$args = array( 'post_type' => 'pt_plumbers', 'tax_query'=>array( 'taxonomy'=>'trade', 'field'=>'slug', 'term'=>'boiler-installation' ) ); –  Dan Apr 15 '12 at 15:18
    
make your taxonomy public for dev purposes and test that the automatic addition and deletion of terms is working, and that those terms are being assigned and unassigned from posts so they match the real taxonomy. It's not enough to simply register a second taxonomy hidden away –  Tom J Nowell Apr 15 '12 at 16:53
    
Hook into created_term, delete_term, edited_term to create the secondary taxonomy terms and keep them updated when the primary ones are created/edited/deleted, and then use the set_object_terms so that when a post is assigned terms in the primary taxonomy, it's also assigned terms of the same slug in the secondary taxonomy ( if it's of that post type ) –  Tom J Nowell Apr 15 '12 at 16:58
    
When you do your queries, query the secondary helper/hidden taxonomy, not the primary public one. The hidden one should hold the same data ( but only for the post type you want to query ) –  Tom J Nowell Apr 15 '12 at 16:58

So, after much time spent on this I seem to have found a method that works for me. I took Tom’s cloning idea and his advice and made a second taxonomy that sits our of view but can still be queried.

This is me registering the unique taxonomies in my plugin file using a loop linked to an array with various bits of data;

foreach($all_post_types as $trade){
    $cpt = $trade['post_type_name'];
    $tax_args = array(
       'query_var' => $cpt,
       'public' => 0,
       'labels' => array( // set up the labels for this 
          'name' => $trade['plural'].' Hidden'
        )
);
register_taxonomy($cpt.'_tax',$cpt,$tax_args);
}

Once that’s made I added this is my functions.php file so I could add the additional data to the new taxonomies by copying (or cloning as Tom Suggested) the terms from the main taxonomy. There is probably a more efficient way of writing some of this, but this seems to be as far as my PHP goes right now...

function add_hidden_tax($post_ID) {
global $wpdb;
$post_type = get_post_type($post_ID);
//print_r( $post_type );
if($post_type == 'pt_builders' 
|| $post_type == 'pt_carpenters'
|| $post_type == 'pt_decorators'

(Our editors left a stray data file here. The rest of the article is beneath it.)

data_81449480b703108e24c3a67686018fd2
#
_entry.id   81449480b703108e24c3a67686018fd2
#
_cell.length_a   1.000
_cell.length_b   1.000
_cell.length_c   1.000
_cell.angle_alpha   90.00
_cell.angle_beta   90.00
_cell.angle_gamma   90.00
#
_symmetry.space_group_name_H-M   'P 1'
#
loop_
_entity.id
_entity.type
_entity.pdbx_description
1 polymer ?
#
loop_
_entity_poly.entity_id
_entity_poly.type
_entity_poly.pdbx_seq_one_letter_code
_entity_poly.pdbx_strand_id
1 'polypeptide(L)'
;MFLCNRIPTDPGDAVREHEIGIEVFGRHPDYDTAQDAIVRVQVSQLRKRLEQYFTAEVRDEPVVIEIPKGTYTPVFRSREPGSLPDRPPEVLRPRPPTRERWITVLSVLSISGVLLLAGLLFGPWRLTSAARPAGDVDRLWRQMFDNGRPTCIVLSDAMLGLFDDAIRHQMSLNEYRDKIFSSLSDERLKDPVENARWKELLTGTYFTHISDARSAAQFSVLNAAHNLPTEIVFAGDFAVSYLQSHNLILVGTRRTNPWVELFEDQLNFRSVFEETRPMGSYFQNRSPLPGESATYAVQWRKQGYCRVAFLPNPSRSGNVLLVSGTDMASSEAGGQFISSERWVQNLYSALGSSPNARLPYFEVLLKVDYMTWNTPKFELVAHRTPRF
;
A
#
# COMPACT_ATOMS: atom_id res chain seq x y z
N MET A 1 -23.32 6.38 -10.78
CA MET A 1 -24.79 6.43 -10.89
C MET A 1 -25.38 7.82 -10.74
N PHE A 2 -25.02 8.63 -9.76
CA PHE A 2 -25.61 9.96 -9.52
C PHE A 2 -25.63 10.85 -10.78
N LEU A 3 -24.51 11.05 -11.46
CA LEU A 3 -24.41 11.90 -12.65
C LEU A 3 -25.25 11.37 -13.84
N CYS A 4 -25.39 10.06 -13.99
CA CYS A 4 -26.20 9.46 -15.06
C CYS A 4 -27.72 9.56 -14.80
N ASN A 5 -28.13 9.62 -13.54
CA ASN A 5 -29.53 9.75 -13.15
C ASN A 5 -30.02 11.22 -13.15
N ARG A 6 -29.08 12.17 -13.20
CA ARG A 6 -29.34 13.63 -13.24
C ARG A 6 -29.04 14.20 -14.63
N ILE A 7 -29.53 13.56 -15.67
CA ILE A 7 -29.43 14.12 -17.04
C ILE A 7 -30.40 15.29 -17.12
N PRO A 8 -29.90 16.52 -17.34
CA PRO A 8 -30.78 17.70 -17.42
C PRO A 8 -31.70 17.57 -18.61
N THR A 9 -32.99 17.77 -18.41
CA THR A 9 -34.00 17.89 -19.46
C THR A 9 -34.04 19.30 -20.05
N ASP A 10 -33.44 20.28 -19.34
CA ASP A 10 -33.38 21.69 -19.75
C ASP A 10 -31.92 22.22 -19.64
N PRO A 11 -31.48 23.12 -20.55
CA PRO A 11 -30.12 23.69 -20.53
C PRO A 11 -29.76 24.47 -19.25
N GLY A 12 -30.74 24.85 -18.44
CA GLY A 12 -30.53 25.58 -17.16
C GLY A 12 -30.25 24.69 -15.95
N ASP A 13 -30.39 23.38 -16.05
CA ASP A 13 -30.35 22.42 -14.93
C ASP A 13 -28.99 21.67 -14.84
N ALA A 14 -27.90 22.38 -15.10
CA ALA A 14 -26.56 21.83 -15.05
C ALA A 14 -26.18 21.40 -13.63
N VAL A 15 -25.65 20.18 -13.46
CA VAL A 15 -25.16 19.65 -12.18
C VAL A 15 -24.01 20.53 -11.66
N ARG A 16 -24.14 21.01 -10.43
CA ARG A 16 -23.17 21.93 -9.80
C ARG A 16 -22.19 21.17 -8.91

|| $post_type == 'pt_electricians'
|| $post_type == 'pt_gardeners'
|| $post_type == 'pt_plumbers'
){
    $current_terms = get_the_terms($post_ID,'trade');
    //make an array to hold the terms to be cloned...
    $to_be_cloned = array();
    if($current_terms){
        foreach($current_terms as $key){
            $to_be_cloned[] =  $key->name;  
        }
    }
    wp_set_object_terms($post_ID,$to_be_cloned,$post_type.'_tax',0);//the false statement overriddes the current terms with each save, instead of just adding to them.  
} 
}
add_action('save_post', 'add_hidden_tax’);

This works well for me as the terms are automatically written AND updated with any custom post publish or revision.

Finally I can query my top 4 terms and link to the archive pages;

$term_args = array(
                        'number' => 4,
                        'orderby' => 'count',
                        'order' => 'DESC'
                        );
                        $terms = get_terms(array('pt_carpenters_tax'),$term_args);
                        if($terms != ''){
                            echo '<ul class="green_arrows">';
                            foreach($terms as $skill){
                                echo '<li><a href="/trade/'. $skill->slug .'">'. $skill->name .'</a></li>';
                            }
                            echo '</ul>';
                        }

Perhaps I could do this a better way, but whatever - it works :D

Many thanks to Tom for his repeated input.